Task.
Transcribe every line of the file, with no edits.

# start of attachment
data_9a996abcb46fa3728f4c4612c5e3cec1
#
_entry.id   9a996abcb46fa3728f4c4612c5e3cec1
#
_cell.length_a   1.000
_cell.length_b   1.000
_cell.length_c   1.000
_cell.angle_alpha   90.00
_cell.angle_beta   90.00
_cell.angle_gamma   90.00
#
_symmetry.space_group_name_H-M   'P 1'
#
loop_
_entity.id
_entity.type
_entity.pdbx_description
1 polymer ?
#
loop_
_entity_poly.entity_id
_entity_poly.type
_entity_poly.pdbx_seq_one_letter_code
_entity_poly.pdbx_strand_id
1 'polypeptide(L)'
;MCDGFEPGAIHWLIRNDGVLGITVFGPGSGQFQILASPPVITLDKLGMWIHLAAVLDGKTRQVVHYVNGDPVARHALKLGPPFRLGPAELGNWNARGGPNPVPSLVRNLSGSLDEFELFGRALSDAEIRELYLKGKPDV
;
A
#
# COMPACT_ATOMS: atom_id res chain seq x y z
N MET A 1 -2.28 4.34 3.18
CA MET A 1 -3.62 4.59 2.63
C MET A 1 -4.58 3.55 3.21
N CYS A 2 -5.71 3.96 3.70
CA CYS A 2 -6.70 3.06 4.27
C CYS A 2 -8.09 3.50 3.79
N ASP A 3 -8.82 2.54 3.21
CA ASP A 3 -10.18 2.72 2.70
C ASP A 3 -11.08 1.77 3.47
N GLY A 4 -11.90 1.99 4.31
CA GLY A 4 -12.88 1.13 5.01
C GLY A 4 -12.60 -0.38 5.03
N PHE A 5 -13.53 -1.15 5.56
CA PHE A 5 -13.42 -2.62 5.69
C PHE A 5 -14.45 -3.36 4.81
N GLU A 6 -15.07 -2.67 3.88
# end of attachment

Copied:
data_9a996abcb46fa3728f4c4612c5e3cec1
#
_entry.id   9a996abcb46fa3728f4c4612c5e3cec1
#
_cell.length_a   1.000
_cell.length_b   1.000
_cell.length_c   1.000
_cell.angle_alpha   90.00
_cell.angle_beta   90.00
_cell.angle_gamma   90.00
#
_symmetry.space_group_name_H-M   'P 1'
#
loop_
_entity.id
_entity.type
_entity.pdbx_description
1 polymer ?
#
loop_
_entity_poly.entity_id
_entity_poly.type
_entity_poly.pdbx_seq_one_letter_code
_entity_poly.pdbx_strand_id
1 'polypeptide(L)'
;MCDGFEPGAIHWLIRNDGVLGITVFGPGSGQFQILASPPVITLDKLGMWIHLAAVLDGKTRQVVHYVNGDPVARHALKLGPPFRLGPAELGNWNARGGPNPVPSLVRNLSGSLDEFELFGRALSDAEIRELYLKGKPDV
;
A
#
# COMPACT_ATOMS: atom_id res chain seq x y z
N MET A 1 -2.28 4.34 3.18
CA MET A 1 -3.62 4.59 2.63
C MET A 1 -4.58 3.55 3.21
N CYS A 2 -5.71 3.96 3.70
CA CYS A 2 -6.70 3.06 4.27
C CYS A 2 -8.09 3.50 3.79
N ASP A 3 -8.82 2.54 3.21
CA ASP A 3 -10.18 2.72 2.70
C ASP A 3 -11.08 1.77 3.47
N GLY A 4 -11.90 1.99 4.31
CA GLY A 4 -12.88 1.13 5.01
C GLY A 4 -12.60 -0.38 5.03
N PHE A 5 -13.53 -1.15 5.56
CA PHE A 5 -13.42 -2.62 5.69
C PHE A 5 -14.45 -3.36 4.81
N GLU A 6 -15.07 -2.67 3.88